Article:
Honoring Women: Spotlight Genecis

In celebration of Women’s History Month, we sat down with 2020 Female Founders Award winner Luna Yu and discussed her company Genecis, the Cleantech winner for the 2020 competition, to learn more about her experience leading a startup and competing in XTC.

Q: Please tell us about your experience as a female founder in the world of tech. What were your most formative inspirations, and challenges, in entering this space?

Major strides have been made in equality over the past decades, which allows men and women of today to work collaboratively in all industries. I believe opportunities are no longer limited to certain groups of people - you can do anything so long as you put in the work and boldly accept the risks. My experience as a female founder in the world of tech has been nothing short of advantageous. In fact, there are now many programs that give women a unique advantage by offering female founders exclusive monetary prizes, laboratory access, mentorship, and investment opportunities.

Q: What inspired you to launch your own company?

I’ve always loved two things, science and food. When it came to food, I hated seeing it go to waste. More than 33% of the food we produce today is wasted - roughly 1 billion pounds per year. Most of it ends up in landfills, where it emits methane as it degrades, contributing to more than 7% of global carbon emissions. While there are existing technologies that recycle food waste into compost and biogas, they are not widely adopted due to their low value and operating profitability. As such, Genecis was founded to up-cycle food waste into premium sustainable materials.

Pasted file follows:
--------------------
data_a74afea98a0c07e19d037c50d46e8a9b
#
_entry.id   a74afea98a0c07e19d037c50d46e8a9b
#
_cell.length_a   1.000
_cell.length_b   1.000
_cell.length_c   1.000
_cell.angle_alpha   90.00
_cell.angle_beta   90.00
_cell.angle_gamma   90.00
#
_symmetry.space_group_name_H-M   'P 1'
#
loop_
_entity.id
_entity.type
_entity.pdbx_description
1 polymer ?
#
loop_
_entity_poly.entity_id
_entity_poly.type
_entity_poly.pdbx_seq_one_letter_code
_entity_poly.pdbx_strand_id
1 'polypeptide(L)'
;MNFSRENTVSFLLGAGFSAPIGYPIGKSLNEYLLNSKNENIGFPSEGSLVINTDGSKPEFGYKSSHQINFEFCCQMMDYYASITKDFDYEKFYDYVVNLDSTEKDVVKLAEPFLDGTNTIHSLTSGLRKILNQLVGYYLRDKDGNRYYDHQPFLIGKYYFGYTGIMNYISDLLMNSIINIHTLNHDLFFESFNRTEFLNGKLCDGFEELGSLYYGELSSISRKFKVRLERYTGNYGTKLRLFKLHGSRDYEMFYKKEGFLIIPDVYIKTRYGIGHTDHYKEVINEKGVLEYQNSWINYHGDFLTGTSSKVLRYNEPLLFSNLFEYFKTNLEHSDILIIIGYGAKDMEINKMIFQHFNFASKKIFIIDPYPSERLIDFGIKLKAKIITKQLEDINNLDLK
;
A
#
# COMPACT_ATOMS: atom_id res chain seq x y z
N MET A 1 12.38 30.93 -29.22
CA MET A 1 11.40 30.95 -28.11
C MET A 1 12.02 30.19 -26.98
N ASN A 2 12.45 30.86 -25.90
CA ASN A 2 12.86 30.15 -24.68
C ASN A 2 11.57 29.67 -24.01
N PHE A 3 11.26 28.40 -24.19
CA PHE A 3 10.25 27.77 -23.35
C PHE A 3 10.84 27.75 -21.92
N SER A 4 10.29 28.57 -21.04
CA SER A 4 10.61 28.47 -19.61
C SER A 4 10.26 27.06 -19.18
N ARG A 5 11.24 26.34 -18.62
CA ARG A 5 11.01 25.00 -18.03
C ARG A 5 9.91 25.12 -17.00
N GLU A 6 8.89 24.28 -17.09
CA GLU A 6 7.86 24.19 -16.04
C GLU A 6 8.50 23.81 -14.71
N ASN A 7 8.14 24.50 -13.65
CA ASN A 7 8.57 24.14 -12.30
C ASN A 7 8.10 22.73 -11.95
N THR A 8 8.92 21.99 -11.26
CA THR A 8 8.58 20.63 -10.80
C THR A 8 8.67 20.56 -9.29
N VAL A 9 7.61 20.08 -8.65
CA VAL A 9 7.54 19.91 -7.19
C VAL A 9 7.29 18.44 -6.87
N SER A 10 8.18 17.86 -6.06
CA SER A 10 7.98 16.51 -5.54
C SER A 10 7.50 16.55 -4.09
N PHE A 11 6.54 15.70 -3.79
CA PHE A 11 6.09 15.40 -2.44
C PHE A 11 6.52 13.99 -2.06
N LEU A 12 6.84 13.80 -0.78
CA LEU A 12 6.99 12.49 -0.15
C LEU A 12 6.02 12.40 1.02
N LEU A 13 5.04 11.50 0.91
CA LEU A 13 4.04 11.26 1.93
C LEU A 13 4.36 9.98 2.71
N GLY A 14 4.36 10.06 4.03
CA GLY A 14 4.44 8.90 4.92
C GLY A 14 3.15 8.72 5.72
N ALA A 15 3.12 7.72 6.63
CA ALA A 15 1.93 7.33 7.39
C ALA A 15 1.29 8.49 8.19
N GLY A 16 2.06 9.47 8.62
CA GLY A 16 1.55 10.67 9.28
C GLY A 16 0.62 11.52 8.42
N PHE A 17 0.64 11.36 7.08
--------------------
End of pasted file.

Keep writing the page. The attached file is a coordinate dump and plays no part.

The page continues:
Q: What type of materials does Genecis create?

We chose to make PHA biodegradable plastics because of its massive potential to overtake petroleum plastics, and the unique advantage that comes with using food waste as the feedstock in our PHA production process. Due to the heterogeneous carbon sources in food waste, we can make a variety of PHAs with unique characteristics, each suitable for different products. Through our technology platform, we are able to make hard plastics like bottles, spoons, and knives and amorphous materials, such as flexible packaging like thin film, wrappers, and bags. This cannot be easily or cost-effectively accomplished by using pure feedstocks to make PHAs today, like corn or sugarcane.

Q: We’d love to hear what’s happened to Genecis since last year’s competition. What are some key milestones you’re proud of?

It has been a great honour to be presented amongst the global winners of the 2020 Extreme Tech Challenge. In the last eight months, we have nearly doubled our company size and facilities, hit several key industry product performance metrics, and secured major product development partnerships with multinational brands, netting us almost $1M in revenue.

Q. That’s great to hear! What’s in store for the months and years ahead?

As with any growing company, it is difficult to predict what the future holds for us. Nevertheless, our aim is to continue to strive to reducing the 18 billion pounds of plastic polluting our oceans every year, through up-cycling the 1 billion pounds of food waste that are produced each year. We plan on bringing our PHAs to market in a way that will allow consumers to not have to choose between sustainability or functionality today, and eventually price in the future.

Q: What advice do you have for other women who see you as a role model in creating a sustainability-focused startup?

Building a startup company is not an easy path to follow, and there are countless hurdles to overcome. We’ve found taking a steady step-by-step approach has the biggest impact in advancing forward. It is a credit to those who paved a pathway for us and gave the women of today an opportunity to thrive and be who we are. It is now our responsibility and our privilege to do the same for the next generation.